I like to think that I’ve invested time and money into my photographic aspirations because of a desired career change. However, considering certain photo shoots and events outside of photography, perhaps I’m just avoiding deeper issues which need to be resolved.
I recall a recent shoot which happened one month ago; for the prevention of burned bridges, I won’t say which one. However, this shoot was a somewhat painful experience for me. I took a few good photos, but I had no genuine interaction with the subject at all; there was an invisible wall between us. She had a few friends who were talking to her during the shoot, but they might as well have been her security detail. Other than our initial greetings, I don’t remember saying anything else to her - not even goodbye. I ended up feeling like an intruder on a conversation in a language I didn’t understand.
It’s a good thing that Nicky isn’t a person; she’d be upset if I told her that I sometimes use her to help me interact with people. As you can see, this technique doesn’t always work, but at least I don’t leave photo shoots empty-handed. However, what if Nicky is not around to act as my security blanket?
I got a painful answer to that question on New Year’s Day.
My evening was already disappointing due to IMAX screenings of Avatar being sold out, even though I arrived one-and-a-half hours before the start time. Mind you, this would have been my second viewing. After deciding to postpone this repeat viewing to the following week, I eventually decided to go to a gospel music dance party at Dovercourt House. The event started much earlier in the day and there was only one hour left in its duration when I arrived. I didn’t think of the possible negative implications of those facts, but I instead focused on the opportunity to meet new people. As I went up the stairs to the sound of "This Little Light Of Mine," I prepared to pay the admission fee and looked forward to a better start to 2010.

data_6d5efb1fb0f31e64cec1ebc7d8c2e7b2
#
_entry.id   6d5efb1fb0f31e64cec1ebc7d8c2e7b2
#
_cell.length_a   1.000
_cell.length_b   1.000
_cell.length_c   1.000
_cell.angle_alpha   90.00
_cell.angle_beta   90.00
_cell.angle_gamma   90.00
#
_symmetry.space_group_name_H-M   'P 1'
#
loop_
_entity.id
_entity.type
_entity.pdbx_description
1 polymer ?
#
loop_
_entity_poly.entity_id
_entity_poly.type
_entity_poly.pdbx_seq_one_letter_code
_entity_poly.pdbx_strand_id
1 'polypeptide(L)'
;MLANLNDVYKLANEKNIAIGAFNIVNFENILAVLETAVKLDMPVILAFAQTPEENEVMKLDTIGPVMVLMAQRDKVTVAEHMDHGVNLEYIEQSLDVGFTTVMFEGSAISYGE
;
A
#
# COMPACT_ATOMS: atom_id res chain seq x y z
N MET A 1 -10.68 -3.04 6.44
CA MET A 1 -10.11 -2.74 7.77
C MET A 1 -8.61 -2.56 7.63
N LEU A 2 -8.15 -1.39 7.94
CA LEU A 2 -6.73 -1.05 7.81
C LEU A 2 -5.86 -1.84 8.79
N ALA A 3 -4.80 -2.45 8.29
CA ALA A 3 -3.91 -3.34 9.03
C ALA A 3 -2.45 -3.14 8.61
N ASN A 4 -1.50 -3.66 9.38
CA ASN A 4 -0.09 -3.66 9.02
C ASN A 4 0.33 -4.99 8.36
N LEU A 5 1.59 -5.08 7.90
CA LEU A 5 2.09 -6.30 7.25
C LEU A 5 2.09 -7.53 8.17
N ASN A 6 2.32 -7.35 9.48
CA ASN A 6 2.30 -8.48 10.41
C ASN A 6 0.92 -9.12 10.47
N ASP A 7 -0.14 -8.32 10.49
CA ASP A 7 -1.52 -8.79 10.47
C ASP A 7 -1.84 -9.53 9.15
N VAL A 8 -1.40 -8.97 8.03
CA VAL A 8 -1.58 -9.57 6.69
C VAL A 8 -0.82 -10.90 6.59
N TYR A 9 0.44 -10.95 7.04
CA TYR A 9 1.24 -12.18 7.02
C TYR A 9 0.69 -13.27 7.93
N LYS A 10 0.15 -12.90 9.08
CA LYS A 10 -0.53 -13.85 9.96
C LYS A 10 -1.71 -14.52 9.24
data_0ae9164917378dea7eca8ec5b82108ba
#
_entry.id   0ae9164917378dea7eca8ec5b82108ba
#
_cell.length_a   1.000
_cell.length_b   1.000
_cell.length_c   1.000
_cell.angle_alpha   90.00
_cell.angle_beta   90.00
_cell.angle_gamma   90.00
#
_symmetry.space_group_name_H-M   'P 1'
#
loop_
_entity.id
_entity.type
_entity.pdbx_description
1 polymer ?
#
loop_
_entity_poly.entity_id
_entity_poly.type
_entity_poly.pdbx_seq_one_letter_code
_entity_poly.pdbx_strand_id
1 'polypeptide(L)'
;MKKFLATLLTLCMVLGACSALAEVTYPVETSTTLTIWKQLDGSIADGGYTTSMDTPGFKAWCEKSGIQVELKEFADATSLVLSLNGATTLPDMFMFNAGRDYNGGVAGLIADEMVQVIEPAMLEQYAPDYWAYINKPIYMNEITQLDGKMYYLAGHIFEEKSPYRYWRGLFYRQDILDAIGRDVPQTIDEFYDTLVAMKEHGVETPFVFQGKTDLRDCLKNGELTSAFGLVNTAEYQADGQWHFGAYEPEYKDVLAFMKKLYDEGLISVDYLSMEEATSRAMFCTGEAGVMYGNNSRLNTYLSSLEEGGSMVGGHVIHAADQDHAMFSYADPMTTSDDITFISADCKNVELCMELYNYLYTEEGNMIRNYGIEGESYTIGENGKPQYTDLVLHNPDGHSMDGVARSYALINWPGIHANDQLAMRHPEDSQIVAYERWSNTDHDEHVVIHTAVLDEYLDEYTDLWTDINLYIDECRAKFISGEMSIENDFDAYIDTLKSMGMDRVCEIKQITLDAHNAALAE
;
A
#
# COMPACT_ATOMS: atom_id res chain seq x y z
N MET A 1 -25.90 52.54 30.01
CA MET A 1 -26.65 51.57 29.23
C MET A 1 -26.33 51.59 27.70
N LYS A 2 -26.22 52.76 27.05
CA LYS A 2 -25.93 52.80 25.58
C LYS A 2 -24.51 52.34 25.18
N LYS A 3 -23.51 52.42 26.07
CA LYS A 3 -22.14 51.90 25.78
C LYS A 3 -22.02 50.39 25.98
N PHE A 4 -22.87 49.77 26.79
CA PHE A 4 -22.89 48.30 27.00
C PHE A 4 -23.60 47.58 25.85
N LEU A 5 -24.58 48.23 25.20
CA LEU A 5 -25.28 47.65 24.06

In short, the event was a social disaster for me.
Even before I made my way to the far end of the room, I saw that the attendees were already in their cliques. That is not meant to be a disparaging statement; I’m only saying that each clique represented a group of friends (or, at the very least, acquaintances). Some were dancing and some were sitting, but none of them seemed eager to start a conversation with a stranger, and I wasn’t in any mood to risk rejection. There were two people who tried breaking the ice, but after about forty-five minutes of interpersonal stalemate, I prepared to leave. As I was putting on my coat, one of the attendees came over to talk to me, but her interaction was rooted more in pity than any genuine desire. I was past hoping for a good time, so any thoughts of dancing or prolonging our conversation evaporated like the hopes of a prisoner as he is strapped to the electric chair.
Most people would agree that I’m too young to be jaded about social interaction; after all, I’m only thirty years old. However, with or without my camera gear, it’s sometimes one heck of fight to connect with people. For every reason to come out of my shell, I can think of ninety-nine as to why I should stay inside.
(Originally completed during my digital cleanse on January 2, 2010 at 12:19 a.m.)